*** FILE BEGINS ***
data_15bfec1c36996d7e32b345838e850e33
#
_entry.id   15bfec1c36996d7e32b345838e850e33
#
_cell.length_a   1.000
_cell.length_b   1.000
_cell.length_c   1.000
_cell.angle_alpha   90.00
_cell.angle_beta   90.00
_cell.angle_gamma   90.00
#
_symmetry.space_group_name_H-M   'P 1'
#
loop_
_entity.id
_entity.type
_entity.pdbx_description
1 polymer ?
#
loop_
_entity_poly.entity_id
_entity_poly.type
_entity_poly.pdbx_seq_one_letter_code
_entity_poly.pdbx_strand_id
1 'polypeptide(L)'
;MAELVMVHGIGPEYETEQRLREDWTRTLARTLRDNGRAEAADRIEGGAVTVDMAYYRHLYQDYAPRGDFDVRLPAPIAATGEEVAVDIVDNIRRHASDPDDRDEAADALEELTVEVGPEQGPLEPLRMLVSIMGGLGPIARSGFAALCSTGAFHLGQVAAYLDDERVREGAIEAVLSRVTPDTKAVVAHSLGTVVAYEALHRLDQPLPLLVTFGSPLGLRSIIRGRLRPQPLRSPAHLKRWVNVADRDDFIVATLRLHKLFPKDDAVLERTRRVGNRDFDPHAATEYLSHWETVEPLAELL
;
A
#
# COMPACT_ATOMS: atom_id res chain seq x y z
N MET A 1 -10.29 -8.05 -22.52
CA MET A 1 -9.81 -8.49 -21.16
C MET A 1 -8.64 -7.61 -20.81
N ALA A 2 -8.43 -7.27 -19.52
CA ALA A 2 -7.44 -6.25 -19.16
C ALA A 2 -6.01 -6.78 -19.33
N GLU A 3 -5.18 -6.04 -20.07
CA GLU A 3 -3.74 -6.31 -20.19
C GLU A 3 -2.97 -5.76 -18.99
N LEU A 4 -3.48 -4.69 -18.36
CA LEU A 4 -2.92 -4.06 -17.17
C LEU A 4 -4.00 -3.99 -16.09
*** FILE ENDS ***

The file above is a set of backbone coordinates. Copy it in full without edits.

data_15bfec1c36996d7e32b345838e850e33
#
_entry.id   15bfec1c36996d7e32b345838e850e33
#
_cell.length_a   1.000
_cell.length_b   1.000
_cell.length_c   1.000
_cell.angle_alpha   90.00
_cell.angle_beta   90.00
_cell.angle_gamma   90.00
#
_symmetry.space_group_name_H-M   'P 1'
#
loop_
_entity.id
_entity.type
_entity.pdbx_description
1 polymer ?
#
loop_
_entity_poly.entity_id
_entity_poly.type
_entity_poly.pdbx_seq_one_letter_code
_entity_poly.pdbx_strand_id
1 'polypeptide(L)'
;MAELVMVHGIGPEYETEQRLREDWTRTLARTLRDNGRAEAADRIEGGAVTVDMAYYRHLYQDYAPRGDFDVRLPAPIAATGEEVAVDIVDNIRRHASDPDDRDEAADALEELTVEVGPEQGPLEPLRMLVSIMGGLGPIARSGFAALCSTGAFHLGQVAAYLDDERVREGAIEAVLSRVTPDTKAVVAHSLGTVVAYEALHRLDQPLPLLVTFGSPLGLRSIIRGRLRPQPLRSPAHLKRWVNVADRDDFIVATLRLHKLFPKDDAVLERTRRVGNRDFDPHAATEYLSHWETVEPLAELL
;
A
#
# COMPACT_ATOMS: atom_id res chain seq x y z
N MET A 1 -10.29 -8.05 -22.52
CA MET A 1 -9.81 -8.49 -21.16
C MET A 1 -8.64 -7.61 -20.81
N ALA A 2 -8.43 -7.27 -19.52
CA ALA A 2 -7.44 -6.25 -19.16
C ALA A 2 -6.01 -6.78 -19.33
N GLU A 3 -5.18 -6.04 -20.07
CA GLU A 3 -3.74 -6.31 -20.19
C GLU A 3 -2.97 -5.76 -18.99
N LEU A 4 -3.48 -4.69 -18.36
CA LEU A 4 -2.92 -4.06 -17.17
C LEU A 4 -4.00 -3.99 -16.09